“To Bring Grandeur Back to Blackness”: Arthur Hall’s Afro-American Dance Ensemble in the Historical Continuum of African Dance Performance in the United States
Ayodele T. Ngozi-Brown
Thesis DT 3.5 1997 N574
viii, 154 leaves; 29 cm.
This study examines the history of African dance performance in the United States beginning with its West African foundations and culminating with a case study of Arthur Hall's Afro-American Dance Ensemble (AHAADE), a contemporary dance company based in Philadelphia, Pennsylvania between 1958 and 1988. The study discusses the precursors to self-conscious African dance performance in America-including plantation dances and minstrelsy-and their context within the history of African American theater. The artistic contributions and institutions of many of the "first generation" of African American dancers and choreographers self-consciously working toward the development of African dance performance and instruction are discussed in-depth in the first half of the study.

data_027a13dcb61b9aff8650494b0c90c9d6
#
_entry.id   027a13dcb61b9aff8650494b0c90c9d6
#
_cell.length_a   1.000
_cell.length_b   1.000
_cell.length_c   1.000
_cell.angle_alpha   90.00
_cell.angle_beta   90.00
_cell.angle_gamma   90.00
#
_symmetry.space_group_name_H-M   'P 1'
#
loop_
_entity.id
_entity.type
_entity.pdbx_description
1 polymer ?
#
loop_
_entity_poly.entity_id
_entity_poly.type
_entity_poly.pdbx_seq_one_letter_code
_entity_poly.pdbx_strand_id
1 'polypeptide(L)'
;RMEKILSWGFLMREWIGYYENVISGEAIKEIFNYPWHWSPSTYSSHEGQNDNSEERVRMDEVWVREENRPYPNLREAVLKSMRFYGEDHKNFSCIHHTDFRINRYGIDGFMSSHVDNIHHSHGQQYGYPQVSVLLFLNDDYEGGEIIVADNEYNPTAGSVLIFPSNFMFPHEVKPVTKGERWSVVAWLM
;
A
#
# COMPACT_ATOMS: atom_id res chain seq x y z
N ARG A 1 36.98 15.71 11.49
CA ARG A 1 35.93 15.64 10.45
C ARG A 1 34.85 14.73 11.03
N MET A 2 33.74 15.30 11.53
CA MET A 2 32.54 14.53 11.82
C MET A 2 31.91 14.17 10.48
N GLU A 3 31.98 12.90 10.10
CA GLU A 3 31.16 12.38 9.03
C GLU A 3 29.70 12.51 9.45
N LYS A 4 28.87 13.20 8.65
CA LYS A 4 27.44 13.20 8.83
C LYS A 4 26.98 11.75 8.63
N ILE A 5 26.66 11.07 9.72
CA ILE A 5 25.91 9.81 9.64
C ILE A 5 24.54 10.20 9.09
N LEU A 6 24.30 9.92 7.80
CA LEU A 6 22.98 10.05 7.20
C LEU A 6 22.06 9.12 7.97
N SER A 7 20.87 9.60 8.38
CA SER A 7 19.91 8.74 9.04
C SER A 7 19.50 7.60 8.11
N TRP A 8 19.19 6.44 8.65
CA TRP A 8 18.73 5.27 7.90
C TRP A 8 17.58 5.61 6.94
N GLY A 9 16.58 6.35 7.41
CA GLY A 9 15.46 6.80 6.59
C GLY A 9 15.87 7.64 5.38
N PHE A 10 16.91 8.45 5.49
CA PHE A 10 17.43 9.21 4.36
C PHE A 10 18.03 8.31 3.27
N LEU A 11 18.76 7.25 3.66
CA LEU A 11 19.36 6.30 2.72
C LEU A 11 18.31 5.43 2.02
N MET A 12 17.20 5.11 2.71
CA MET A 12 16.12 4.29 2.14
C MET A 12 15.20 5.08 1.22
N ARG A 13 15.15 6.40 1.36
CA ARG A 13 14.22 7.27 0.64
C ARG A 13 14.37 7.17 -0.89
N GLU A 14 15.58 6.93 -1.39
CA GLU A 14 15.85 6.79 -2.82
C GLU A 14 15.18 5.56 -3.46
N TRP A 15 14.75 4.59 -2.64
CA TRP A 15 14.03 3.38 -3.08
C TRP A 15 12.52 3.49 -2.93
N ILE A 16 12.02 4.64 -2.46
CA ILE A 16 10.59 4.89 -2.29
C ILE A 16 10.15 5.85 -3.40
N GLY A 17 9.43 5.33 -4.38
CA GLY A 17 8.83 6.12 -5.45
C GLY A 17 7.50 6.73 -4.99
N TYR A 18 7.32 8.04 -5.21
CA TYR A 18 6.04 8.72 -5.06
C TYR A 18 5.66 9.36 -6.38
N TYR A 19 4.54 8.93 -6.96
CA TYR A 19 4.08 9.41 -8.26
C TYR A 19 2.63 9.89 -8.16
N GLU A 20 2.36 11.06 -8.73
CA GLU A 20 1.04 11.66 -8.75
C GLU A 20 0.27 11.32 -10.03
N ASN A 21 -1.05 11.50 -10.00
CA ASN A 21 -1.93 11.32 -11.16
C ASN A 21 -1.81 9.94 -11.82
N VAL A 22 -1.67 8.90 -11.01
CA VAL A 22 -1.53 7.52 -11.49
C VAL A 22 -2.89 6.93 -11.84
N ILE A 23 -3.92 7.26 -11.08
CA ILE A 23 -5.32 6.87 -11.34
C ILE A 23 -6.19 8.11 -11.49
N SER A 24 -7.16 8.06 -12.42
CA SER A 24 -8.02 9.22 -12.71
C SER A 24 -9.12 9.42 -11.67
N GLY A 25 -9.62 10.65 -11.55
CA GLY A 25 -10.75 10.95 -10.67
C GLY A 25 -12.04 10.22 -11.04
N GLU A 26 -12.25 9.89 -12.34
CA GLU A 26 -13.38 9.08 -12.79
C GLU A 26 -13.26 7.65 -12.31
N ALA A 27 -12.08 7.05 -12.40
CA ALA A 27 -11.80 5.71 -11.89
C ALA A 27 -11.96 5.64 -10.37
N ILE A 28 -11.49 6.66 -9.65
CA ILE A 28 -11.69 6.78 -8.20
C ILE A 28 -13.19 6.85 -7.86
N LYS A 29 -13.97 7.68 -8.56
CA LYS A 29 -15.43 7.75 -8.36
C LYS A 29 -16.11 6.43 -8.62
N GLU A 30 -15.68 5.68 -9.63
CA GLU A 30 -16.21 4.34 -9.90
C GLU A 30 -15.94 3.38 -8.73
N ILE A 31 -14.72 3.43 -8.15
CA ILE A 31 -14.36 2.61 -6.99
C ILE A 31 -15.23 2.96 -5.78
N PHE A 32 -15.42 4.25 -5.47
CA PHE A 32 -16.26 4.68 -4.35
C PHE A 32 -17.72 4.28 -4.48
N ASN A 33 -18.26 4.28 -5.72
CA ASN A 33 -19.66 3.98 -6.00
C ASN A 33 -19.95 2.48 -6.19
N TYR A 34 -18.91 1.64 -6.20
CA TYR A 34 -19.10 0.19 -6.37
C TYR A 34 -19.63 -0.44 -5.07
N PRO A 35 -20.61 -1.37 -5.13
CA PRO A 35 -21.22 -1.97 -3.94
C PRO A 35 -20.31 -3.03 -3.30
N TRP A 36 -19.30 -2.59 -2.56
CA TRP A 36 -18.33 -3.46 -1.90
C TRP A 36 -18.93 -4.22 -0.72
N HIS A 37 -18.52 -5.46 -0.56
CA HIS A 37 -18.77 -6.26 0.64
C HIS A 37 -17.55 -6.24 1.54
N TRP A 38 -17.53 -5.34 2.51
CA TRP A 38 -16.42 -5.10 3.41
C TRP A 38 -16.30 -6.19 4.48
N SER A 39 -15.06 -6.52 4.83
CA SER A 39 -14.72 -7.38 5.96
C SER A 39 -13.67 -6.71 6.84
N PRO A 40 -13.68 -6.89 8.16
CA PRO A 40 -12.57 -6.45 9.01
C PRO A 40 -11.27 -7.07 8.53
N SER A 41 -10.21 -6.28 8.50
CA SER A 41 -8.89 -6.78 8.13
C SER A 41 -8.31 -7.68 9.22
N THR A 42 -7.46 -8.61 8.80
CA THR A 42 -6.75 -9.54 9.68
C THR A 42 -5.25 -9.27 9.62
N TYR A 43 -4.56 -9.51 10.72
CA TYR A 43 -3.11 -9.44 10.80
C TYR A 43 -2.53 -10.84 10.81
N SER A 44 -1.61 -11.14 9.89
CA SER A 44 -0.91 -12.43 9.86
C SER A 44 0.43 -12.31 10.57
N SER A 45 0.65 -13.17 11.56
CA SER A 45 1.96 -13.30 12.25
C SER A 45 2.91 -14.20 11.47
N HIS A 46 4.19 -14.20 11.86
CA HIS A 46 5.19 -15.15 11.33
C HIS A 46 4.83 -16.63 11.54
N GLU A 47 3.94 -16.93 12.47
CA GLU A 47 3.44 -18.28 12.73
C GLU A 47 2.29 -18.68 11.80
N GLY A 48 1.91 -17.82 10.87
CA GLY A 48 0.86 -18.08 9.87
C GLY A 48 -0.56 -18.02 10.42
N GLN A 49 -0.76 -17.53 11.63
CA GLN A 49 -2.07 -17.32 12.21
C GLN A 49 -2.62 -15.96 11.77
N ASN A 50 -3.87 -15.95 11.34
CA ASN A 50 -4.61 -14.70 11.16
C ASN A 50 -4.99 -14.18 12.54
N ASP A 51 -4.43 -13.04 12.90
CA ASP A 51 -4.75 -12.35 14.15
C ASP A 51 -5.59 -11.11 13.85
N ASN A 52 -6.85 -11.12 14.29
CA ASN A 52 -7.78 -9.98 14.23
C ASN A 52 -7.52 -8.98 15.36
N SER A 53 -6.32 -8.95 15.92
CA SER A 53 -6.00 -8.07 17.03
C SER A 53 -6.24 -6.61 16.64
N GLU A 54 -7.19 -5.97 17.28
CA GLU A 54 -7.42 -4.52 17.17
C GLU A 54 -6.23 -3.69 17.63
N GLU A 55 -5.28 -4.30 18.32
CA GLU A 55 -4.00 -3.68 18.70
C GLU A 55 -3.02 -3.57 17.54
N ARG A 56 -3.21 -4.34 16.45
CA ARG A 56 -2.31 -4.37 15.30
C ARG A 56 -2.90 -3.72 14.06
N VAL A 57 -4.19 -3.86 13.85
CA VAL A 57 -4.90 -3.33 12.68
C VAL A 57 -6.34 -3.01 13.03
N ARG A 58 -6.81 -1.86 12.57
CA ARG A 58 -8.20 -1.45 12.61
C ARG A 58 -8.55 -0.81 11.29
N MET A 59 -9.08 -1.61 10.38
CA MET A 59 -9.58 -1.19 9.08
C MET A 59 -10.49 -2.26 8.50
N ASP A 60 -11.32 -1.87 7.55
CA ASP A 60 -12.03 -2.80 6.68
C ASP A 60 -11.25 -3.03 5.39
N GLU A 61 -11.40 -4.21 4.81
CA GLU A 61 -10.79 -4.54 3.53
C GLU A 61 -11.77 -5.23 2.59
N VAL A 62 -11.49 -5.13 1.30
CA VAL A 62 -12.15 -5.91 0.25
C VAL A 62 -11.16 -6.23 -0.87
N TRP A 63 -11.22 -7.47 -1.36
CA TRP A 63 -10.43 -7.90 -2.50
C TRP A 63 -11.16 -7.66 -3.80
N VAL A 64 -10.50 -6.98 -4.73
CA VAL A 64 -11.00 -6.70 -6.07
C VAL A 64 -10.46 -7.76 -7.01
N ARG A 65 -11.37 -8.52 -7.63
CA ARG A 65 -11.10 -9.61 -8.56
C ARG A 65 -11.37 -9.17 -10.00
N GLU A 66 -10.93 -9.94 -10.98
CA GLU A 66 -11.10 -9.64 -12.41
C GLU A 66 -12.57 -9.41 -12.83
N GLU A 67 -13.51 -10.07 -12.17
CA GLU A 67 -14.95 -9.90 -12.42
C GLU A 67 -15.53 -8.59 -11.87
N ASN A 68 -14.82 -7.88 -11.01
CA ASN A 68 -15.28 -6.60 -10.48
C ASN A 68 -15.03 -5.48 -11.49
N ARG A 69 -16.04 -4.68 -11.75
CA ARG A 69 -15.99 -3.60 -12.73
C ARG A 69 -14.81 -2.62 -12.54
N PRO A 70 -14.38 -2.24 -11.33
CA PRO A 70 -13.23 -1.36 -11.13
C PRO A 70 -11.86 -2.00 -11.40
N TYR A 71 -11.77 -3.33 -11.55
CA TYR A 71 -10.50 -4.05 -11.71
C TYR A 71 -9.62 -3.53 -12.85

The second part of the thesis focuses specifically on three aspects of Arthur Hall's work with AHAADE. Chapters Four and Five discuss the ensemble's function as a community based arts institution and the social role it played in bridging West African, Caribbean, African American and European American cultures through performance and education. The sixth chapter analyzes the aesthetic and political contexts of Hall's choreography and his place within the Blackstream/ Mainstream artistic debate of the 1960s and '70s. Chapter seven provides a choreographic analysis of the ensemble's performance of the Yoruba-derived "Obatala," its signature work.
The author's primary thesis is that Hall and AHAADE are located within an historical and aesthetic continuum of African dance performance in the United States which has its roots in West Africa. Hall's work is clearly influenced by the contributions of earlier dance pioneers in the U.S., particularly Katherine Dunham and Pearl Primus. However, the historical and political contexts in which AHAADE emerged created distinct differences in Hall's aesthetic vision and choreography, expanding on the work of those earlier pioneers.